Strategies for Determining Convergence/Divergence of a Sequence

# Strategies for Determining the Convergence or Divergence of a Sequence

We will now review some various methods for determining the convergence or divergence of a sequence $(a_n)$ of real numbers.

• Use the Definition of a Convergent Sequence Directly. This method will allow us to actually prove that a sequence $(a_n)$ has a limit $L$. Recall that $(a_n)$ converges to $L$ if $\forall \epsilon > 0$ $\exists N \in \mathbb{N}$ such that if $n ≥ N$ then $\mid a_n - L \mid < \epsilon$. We need to thus show that if we're given any $\epsilon > 0$ we can give an $N \in \mathbb{N}$ which satisfies the condition above. It's important to note that $N$ is usually dependent on $\epsilon$, so the notation $N = N(\epsilon)$ is common. For example, suppose we wanted to actually prove that $(a_n) = \left ( 1 - \frac{1}{n} \right )$ converges to $1$. Here's how we'd prove this. Let $\epsilon > 0$. We need to find $N \in \mathbb{N}$ such that if $n ≥ N$ then $\biggr \rvert 1 - \frac{1}{n} - 1 \biggr \rvert < \epsilon$. Notice that this simplifies down to $\biggr \rvert -\frac{1}{n} \biggr \rvert = \frac{1}{n}$ and that $\frac{1}{n} < \epsilon$ if and only if $n > \frac{1}{\epsilon}$, so choose $N > \frac{1}{\epsilon}$. Then if $n ≥ N > \frac{1}{\epsilon}$ we have that $\biggr \rvert 1 - \frac{1}{n} - 1 \biggr \rvert = \frac{1}{n} ≤ \frac{1}{N} < \epsilon$, and so $(a_n)$ converges to $1$.
• Utilize Sequence Comparison Theorems. Sometimes the Squeeze Theorem can be rather useful provided we can find two other sequences that converge to the same limit for which our unknown sequence is "squeezed" between. When it comes to properly divergent sequences, if $a_n ≤ b_n$ ultimately and $(a_n)$ properly diverges to $\infty$ then $(b_n)$ properly diverges to $\infty$. Similarly, if $(b_n)$ properly diverges to $-\infty$ then $(a_n)$ properly diverges to $-\infty$.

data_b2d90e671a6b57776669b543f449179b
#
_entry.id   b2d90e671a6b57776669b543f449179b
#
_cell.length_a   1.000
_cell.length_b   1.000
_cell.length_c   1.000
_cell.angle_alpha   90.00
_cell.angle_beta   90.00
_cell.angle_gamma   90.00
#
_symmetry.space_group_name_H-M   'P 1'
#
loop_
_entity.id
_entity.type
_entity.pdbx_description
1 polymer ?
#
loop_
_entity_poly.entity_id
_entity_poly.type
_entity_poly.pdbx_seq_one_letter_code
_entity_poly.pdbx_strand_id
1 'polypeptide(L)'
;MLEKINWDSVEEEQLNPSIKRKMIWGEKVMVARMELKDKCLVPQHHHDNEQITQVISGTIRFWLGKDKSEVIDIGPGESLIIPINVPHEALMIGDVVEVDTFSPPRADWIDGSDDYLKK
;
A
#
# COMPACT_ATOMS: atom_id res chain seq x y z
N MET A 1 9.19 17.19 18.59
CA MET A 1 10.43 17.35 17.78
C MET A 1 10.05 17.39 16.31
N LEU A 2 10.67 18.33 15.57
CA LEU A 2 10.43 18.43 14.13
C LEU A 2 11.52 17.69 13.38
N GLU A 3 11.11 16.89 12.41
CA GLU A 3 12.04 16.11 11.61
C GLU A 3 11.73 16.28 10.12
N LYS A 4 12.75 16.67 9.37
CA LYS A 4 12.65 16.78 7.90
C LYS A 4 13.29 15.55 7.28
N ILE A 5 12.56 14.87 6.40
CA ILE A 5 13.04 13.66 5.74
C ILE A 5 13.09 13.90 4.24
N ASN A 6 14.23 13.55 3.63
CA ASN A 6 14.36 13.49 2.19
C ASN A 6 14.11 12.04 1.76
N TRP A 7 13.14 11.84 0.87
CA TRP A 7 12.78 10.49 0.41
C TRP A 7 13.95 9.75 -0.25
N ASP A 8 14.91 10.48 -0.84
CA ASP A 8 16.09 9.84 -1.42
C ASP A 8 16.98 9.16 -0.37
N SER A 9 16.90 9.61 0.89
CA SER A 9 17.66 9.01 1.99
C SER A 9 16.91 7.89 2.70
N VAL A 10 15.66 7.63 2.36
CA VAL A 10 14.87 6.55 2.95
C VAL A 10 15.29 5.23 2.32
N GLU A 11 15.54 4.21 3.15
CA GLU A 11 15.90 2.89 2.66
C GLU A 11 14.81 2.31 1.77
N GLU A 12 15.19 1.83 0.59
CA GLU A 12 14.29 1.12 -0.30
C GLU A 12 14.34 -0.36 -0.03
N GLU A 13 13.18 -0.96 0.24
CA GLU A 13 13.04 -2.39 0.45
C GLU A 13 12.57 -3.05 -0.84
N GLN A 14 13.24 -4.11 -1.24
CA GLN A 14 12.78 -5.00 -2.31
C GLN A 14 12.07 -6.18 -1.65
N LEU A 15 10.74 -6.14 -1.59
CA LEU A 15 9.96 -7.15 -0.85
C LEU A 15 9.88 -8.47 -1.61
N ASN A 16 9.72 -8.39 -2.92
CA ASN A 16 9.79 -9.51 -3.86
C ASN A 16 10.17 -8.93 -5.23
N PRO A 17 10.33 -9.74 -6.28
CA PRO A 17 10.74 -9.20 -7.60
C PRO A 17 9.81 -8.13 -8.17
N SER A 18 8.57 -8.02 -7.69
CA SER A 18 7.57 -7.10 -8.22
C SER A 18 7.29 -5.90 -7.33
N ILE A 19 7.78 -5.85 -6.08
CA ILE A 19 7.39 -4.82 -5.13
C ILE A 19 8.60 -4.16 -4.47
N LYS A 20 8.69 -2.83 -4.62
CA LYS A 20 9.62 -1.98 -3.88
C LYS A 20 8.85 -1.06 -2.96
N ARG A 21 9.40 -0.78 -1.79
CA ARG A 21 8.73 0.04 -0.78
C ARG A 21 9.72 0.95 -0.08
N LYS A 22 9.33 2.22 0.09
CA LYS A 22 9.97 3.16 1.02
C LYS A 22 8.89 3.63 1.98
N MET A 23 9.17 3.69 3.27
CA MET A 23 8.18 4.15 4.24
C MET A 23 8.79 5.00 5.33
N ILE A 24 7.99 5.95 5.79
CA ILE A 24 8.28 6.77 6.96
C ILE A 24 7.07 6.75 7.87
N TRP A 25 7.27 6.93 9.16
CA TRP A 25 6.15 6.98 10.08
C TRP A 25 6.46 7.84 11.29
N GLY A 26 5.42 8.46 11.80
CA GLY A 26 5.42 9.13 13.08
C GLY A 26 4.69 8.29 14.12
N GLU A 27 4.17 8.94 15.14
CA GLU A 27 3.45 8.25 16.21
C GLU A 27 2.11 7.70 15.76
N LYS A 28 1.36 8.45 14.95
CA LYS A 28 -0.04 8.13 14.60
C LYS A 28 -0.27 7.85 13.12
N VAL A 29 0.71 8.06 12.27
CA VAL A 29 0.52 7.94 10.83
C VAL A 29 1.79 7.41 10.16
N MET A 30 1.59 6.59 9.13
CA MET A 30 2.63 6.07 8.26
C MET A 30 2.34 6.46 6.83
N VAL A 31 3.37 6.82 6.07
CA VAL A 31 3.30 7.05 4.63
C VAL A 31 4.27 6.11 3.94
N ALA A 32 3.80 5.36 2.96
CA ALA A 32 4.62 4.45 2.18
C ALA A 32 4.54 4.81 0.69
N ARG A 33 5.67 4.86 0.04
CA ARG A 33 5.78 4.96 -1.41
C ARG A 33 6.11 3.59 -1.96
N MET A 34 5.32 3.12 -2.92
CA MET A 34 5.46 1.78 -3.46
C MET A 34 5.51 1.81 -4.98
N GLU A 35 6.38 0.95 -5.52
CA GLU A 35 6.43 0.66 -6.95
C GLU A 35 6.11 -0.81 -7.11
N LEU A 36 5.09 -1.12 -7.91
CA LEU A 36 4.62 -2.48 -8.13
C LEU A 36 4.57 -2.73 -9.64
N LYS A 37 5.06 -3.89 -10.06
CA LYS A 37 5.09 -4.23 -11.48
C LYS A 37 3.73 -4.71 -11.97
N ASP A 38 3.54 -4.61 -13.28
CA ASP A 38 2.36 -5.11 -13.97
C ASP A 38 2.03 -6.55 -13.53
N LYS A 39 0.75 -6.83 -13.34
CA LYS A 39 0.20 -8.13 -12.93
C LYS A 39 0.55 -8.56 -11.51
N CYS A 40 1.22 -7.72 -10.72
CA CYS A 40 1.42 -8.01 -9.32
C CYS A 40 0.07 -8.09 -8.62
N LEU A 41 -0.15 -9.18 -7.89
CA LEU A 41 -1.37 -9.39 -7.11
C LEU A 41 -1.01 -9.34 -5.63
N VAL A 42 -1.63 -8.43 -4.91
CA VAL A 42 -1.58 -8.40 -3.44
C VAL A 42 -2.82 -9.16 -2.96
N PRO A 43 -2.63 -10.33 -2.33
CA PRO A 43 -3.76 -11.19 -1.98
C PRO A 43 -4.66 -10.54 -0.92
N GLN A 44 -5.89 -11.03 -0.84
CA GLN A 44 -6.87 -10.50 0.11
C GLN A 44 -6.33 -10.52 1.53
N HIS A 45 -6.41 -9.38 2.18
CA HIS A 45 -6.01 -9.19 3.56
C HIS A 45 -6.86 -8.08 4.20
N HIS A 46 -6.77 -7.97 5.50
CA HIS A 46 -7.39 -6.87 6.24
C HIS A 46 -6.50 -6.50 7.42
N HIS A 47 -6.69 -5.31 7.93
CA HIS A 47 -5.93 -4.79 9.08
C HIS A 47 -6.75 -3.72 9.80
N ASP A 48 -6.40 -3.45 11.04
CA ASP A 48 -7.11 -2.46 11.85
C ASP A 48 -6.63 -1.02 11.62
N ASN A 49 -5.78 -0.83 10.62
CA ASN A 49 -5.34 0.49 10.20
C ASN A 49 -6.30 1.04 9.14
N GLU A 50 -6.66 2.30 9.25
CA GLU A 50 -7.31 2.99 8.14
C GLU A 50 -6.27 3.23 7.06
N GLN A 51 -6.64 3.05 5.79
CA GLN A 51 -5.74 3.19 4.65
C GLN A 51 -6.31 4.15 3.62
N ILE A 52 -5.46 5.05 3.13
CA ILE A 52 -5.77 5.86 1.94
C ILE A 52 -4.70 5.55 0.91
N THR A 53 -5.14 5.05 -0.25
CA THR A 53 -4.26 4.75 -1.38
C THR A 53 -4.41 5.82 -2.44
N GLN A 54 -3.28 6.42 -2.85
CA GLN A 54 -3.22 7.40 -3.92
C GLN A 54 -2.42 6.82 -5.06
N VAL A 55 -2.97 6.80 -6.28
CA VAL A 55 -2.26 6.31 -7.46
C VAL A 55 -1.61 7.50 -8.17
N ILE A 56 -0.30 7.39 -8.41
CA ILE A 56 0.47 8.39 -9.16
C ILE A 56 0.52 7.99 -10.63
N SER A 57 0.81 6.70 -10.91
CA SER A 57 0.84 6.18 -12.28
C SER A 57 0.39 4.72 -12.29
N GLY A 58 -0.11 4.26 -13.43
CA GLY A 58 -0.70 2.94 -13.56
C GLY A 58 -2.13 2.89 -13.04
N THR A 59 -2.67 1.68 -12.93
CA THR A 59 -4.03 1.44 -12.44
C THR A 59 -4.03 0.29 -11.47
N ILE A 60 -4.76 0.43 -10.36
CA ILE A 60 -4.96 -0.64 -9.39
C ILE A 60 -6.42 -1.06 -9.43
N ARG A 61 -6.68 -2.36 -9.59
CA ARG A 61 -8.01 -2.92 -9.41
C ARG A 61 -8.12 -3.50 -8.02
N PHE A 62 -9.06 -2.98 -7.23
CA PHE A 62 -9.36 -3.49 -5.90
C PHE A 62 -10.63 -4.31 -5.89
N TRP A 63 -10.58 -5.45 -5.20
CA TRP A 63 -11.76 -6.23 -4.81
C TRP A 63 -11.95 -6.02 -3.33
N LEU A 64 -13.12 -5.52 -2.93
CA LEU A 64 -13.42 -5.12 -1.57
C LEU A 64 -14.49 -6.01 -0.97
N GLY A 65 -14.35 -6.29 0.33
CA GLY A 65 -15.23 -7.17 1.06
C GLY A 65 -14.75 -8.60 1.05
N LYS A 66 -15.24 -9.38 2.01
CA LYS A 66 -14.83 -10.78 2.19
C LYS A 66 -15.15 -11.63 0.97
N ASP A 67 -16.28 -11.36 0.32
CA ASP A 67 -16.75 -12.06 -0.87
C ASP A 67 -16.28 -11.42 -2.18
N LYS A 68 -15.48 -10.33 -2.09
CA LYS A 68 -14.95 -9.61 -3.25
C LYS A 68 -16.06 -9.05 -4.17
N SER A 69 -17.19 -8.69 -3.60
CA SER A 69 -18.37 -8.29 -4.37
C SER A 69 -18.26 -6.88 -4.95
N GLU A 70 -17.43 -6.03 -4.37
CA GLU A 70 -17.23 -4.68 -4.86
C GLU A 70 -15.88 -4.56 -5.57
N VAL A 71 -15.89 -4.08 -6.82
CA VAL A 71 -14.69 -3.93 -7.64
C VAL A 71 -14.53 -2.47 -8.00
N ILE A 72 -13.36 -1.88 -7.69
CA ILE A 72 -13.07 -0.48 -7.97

• Determine if the Sequence is Unbounded. From The Boundedness of Convergent Sequences Theorem, a sequence is bounded if it is convergent. The contrapositive of this statement says that a sequence is divergent if it is unbounded. Thus if we wanted to prove a sequence is divergent and know it is unbounded, then suppose it is bounded and show that is results in a contradiction. Then you can conclude $(a_n)$ is unbounded and hence divergent.
• Determine if the Sequence is Monotone and Bounded. If a sequence $(a_n)$ is monotone and bounded, then by The Monotone Convergence Theorem, $(a_n)$ must be convergent. This method is particularly useful for recursive sequences.
• Apply the Ratio Test. Recall from The Ratio Test for Sequence Convergence page that if we have a positive sequence of real numbers, $(a_n)$ and $\lim_{n \to \infty} \frac{a_{n+1}}{a_n} = L < 1$, then $(a_n)$ converges to $0$. This method is particularly useful for sequences that cannot easily be evaluated with limits, for example functions with powers to the $n$ or terms including $n!$.
• Use Subsequences. By The Divergence Criteria for Sequences, if $(a_n)$ is a sequence, then if we can show $(a_n)$ has two subsequences $(a_{n_k})$ and $(a_{n_p})$ which converge to different limits, then $(a_n)$ diverges. Furthermore, if $(a_n)$ contains a divergent subsequence, then $(a_n)$ diverges.
• Determine if a Sequence is Cauchy. Sometimes we don't know the limit of a sequence $(a_n)$. In such a case, if we can show that $(a_n)$ is Cauchy then by The Cauchy Convergence Criterion, $(a_n)$ is convergent. Also note that if it's not readily seeable that $(a_n)$ is a Cauchy Sequence and difficult to prove so, then from the Additional Cauchy Sequence Proofs, if we can find Cauchy sequences that create $(a_n)$ then $(a_n)$ will also be Cauchy.